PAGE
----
These are difficult cases. The proof always leaves open the opportunity to argue "mere presence." Cardona relies on Penagos and United States v. Cloughessy, 572 F.2d 190 (9th Cir. 1977) (per curiam), to support his position. In Penagos this court reversed the defendant's conviction for conspiracy to possess cocaine with intent to distribute. The possibility that the defendant was merely present can become sufficiently strong to warrant reversal. Penagos was seen with two coconspirators in the apartment complex where all three men lived. As two codefendants put a cardboard box containing cocaine into the trunk of a car, Penagos stood nearby looking up and down the street. A codefendant left and completed the sale to an undercover narcotics officer. But Penagos remained at the apartment complex. Later, another cardboard box containing cocaine was placed in a codefendant's car. The codefendant drove his car to a restaurant with Penagos as his passenger. Then, Penagos, a codefendant, and another man stayed at the restaurant for a short time and drove to a gas station next door. One of the codefendants retrieved a bag from the bathroom, later found to contain cocaine. 823 F.2d at 347-48. This evidence was insufficient to establish Penagos' connection with the conspiracy. The possibility that Penagos was merely present was not unreasonable.
Penagos does not support Cardona's argument. Counter-surveillance activity can further a conspiracy. See id. at 348. In Penagos this was insufficient because the defendant acted as a look out only during the loading of the vehicle. "[D]efendant's alleged counter-surveillance activities did not occur . . . at meetings between buyers and sellers and during actual transfer of drugs to buyers." Id. at 349. Here, by contrast, Cardona's counter-surveillance activities occurred precisely at this point. Cardona, unlike Penagos, was also present during several meetings among the codefendants. Finally, in Penagos this court, in distinguishing Penagos from other codefendants noted that he "did not follow [the coconspirators] separately to points of delivery. . . ." Id. This is exactly what Cardona did.
Cloughessy is even of less help. There the defendant drove two acquaintances to a meeting with DEA agents. During the meeting, Cloughessy left the car and remained in a nearby restaurant. Cloughessy also remained in the car during another meeting in a hotel room. During this meeting, one agent left the room to get money for the purchase. Cloughessy followed him to the office and returned. 572 F.2d at 190-91. This court held that there was insufficient evidence to link Cloughessy to the conspiracy. We concluded that the circumstantial evidence in this case showed nothing more than mere presence or "mere casual association." Id. at 191. Whatever his true role, no more than "mere presence" was shown.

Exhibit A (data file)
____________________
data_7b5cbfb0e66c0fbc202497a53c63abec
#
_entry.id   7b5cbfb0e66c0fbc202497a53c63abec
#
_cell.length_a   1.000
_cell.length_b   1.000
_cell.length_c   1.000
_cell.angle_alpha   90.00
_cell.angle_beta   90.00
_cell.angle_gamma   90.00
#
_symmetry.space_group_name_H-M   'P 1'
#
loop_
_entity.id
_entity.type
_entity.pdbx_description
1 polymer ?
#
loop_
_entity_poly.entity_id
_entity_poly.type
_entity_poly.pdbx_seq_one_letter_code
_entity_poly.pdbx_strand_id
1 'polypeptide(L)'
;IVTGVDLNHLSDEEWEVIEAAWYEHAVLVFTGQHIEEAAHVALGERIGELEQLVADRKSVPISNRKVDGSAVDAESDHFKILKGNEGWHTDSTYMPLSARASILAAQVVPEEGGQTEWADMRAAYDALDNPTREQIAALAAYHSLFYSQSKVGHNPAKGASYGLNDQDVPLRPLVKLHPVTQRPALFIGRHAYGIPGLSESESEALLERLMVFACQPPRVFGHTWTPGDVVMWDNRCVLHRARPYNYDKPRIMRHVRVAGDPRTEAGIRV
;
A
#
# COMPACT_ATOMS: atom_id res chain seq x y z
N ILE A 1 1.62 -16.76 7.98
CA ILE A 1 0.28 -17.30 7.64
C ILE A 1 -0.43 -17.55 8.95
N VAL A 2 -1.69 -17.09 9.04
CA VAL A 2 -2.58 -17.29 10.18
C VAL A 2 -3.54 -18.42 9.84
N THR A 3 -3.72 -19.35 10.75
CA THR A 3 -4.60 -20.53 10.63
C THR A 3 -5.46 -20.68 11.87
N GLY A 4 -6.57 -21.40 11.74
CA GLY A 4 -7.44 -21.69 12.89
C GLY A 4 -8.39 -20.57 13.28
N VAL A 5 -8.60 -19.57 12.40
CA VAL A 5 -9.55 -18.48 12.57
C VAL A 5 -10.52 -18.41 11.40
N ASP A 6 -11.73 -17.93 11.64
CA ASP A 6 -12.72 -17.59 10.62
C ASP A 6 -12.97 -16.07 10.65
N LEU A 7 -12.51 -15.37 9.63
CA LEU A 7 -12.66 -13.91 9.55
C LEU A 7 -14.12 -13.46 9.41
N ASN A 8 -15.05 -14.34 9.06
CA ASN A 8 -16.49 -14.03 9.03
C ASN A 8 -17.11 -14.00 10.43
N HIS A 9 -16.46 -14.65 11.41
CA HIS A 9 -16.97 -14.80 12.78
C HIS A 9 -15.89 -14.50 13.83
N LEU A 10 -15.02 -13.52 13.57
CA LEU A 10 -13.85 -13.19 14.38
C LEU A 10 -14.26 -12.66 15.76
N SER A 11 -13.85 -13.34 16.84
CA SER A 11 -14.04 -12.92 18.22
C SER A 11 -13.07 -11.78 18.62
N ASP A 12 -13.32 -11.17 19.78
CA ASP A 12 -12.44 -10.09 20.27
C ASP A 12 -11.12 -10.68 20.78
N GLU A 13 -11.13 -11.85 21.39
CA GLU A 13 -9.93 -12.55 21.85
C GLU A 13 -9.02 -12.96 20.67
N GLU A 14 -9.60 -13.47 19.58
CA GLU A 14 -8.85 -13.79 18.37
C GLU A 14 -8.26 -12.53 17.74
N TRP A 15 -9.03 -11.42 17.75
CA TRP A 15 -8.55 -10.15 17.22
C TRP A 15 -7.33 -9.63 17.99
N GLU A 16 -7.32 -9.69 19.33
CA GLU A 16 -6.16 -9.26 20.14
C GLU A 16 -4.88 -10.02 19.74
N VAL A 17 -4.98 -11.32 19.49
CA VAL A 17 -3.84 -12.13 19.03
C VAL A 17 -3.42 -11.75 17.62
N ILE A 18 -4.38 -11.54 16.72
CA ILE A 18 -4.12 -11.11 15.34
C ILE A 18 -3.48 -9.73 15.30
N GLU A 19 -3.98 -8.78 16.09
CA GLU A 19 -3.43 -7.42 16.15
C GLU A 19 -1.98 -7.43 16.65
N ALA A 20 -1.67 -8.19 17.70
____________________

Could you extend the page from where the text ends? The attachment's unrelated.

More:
Cardona's watchful presence at the drug sale pushes this case away from Cloughessy. Cardona's presence at Montilla's apartment when the cocaine was divided provides a further distinguishing feature. Finally, Montilla's admission that Cardona and Cubero owned the drug is also admissible against him. A rational jury could conclude that Cardona had more than a slight connection with the conspiracy.
B. Sufficiency of the Evidence — Possession
Like Hernandez, Cardona claims that the evidence was insufficient to prove that he constructively possessed the cocaine. Cardona argues that he was only a passenger in the vehicle and there was no evidence that he lived at Montilla's apartment. Consequently, he argues there is no evidence that he had dominion and control over the cocaine.
It is true that mere presence in a jointly occupied residence or vehicle is insufficient to prove constructive possession. See, e.g., United States v. Behanna, 814 F.2d 1318, 1320 (9th Cir. 1987); United States v. Rodriguez, 761 F.2d 1339, 1341 (9th Cir. 1985); Delgado v. United States, 327 F.2d 641, 642 (9th Cir. 1964); see also Castillo, 866 F.2d at 1086-88 (collecting cases).
A reasonable jury could infer that Cardona had dominion and control over the cocaine. First, Cardona was seen arriving with Cubero who carried the cocaine into the apartment. Second, he was seen later carrying $13,000 from the apartment to the car. Third, he was also present in the apartment when the cocaine was divided. Concerted activity of this nature by the coconspirators creates an inference of constructive possession by each. See Moreno, 649 F.2d at 313. This cumulation of evidence also suggests that Cardona was an integral part of a "joint venture" that constructively possessed the cocaine. See United States v. Morando-Alvarez, 520 F.2d 882, 884 (9th Cir. 1975). the final evidence weight to be put on the scale is Montilla's statement and the agent's understanding of it, that Cardona and Cubero owned the cocaine. See United States v. Vaccaro, 816 F.2d 443, 455 (9th Cir.), cert. denied, ___ U.S. ___, 108 S.Ct. 262, 98 L.Ed.2d 220 (1987); United States v. Legendre, 657 F.2d 238, 243 (8th Cir.), cert. denied, 454 U.S. 1037, 102 S.Ct. 580, 70 L.Ed.2d 483 (1981). The cumulative effect of this evidence is sufficient to support Cardona's conviction for possession with intent to distribute.